A bitter-sweet policy

Mark Hennessy
Insights Newsletter
21 February, 2014

Individuals should – and in most countries including New Zealand they do – ­have the right to make their own decisions about their lifestyle, such as which career path to follow, what to wear, and what to eat and drink.

A number of lifestyle choices, particularly those regarding diet and exercise, have direct effects on an individual’s physical health. And, like most other personal issues, freedom of choice naturally entails that the individual is fully responsible for their own wellbeing, as they should be.

But it seems the line between individual and state responsibility has become a bit murky for some.

Recent debate has erupted over the possible introduction of a sugar tax on sweetened beverages; a policy which is aimed at reducing the prevalence of food-related health problems including obesity, particularly among young people. This debate was spurred on by research published last week in the New Zealand Medical Journal which estimates that a 20 per cent tax on fizzy drinks would help avert or postpone about 67 deaths per year.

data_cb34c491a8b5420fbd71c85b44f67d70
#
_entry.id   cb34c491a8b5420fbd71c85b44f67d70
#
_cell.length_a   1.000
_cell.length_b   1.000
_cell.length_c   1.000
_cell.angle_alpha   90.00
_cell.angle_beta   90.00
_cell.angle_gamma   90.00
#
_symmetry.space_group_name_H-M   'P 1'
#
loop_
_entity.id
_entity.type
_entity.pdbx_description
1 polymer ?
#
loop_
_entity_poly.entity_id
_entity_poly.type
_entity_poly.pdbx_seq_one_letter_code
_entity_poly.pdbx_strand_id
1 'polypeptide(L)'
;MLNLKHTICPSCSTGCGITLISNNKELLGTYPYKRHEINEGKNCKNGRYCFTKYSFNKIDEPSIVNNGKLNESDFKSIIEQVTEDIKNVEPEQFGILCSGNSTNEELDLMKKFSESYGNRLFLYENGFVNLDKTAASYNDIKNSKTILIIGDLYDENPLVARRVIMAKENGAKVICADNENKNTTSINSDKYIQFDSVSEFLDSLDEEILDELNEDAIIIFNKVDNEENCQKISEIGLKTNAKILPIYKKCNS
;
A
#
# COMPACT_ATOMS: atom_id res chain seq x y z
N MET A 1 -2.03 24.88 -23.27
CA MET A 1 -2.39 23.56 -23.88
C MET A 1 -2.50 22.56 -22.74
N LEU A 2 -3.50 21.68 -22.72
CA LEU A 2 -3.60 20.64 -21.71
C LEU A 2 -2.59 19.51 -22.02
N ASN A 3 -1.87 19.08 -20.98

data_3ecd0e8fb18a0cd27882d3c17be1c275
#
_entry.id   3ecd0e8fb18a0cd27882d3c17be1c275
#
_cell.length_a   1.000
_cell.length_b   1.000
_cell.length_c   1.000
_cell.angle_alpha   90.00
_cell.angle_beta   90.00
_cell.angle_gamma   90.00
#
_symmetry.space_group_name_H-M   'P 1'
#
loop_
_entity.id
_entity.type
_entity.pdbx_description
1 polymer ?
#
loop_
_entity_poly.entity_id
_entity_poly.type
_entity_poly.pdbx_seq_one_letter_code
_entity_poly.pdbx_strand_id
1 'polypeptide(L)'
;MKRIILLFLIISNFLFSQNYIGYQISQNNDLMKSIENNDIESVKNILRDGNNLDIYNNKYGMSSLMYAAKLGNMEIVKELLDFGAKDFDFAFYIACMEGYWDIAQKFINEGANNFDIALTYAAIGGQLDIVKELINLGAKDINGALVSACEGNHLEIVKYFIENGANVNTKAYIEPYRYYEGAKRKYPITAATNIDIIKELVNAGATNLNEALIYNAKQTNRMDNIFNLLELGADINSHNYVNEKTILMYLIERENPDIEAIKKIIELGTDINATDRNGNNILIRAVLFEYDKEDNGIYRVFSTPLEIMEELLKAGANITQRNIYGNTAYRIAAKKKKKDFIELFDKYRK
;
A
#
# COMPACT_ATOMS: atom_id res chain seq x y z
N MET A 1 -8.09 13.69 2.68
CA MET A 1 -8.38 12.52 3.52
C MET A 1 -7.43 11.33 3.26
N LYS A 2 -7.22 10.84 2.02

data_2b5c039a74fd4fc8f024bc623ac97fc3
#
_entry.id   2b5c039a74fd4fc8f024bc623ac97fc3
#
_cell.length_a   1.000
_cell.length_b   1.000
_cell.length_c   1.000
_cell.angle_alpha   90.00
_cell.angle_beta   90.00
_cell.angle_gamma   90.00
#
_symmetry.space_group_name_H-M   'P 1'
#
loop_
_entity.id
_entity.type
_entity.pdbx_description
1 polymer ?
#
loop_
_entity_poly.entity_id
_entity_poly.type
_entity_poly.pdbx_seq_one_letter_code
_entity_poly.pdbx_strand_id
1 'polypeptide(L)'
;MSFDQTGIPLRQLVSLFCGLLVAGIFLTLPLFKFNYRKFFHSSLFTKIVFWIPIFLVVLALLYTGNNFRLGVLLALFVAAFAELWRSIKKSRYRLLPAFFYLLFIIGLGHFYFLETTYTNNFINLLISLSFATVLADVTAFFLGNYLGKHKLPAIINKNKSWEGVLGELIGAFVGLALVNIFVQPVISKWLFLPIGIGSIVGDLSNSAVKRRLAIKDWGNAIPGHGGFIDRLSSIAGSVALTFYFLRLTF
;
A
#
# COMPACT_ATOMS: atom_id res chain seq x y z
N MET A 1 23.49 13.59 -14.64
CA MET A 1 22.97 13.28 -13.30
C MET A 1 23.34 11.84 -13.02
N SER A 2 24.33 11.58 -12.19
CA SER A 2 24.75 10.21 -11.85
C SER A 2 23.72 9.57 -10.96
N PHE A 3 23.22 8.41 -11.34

The idea is not new to New Zealand. After a tax on saturated fats was introduced in Denmark in 2011, there were calls for legislation here to follow suit, including a sugar tax. It took a mere 15 months for the tax to be abolished, after the undesirable side-effects for Danish businesses and the cumbersome chore of administrating the tax became all too apparent.

The argument being posited is that a tax applying exclusively to sweetened beverages would be far easier to manage than a general fat or sugar tax, and would not cause nearly as much of the unintended flow-on effects, thus making is much more economically viable. And a valid argument this may be.

However, while the intentions behind such a policy may be good and honest, one must question the message that it sends. A tax on sweetened drinks implies that the government is partly responsible for its citizens’ lifestyle choices regarding diet, and that individuals are not competent to make the choice themselves.

If people are fully informed of the health implications of consuming fizzy drinks, or any consumable for that matter, then the choice to consume should be theirs, not the state’s. Instead of the government limiting choices, individuals need to take responsibility for their own health and set an example for the younger generation to follow.

Taxing sugary drinks sets a dangerous precedent, and urges the question – where will it stop?

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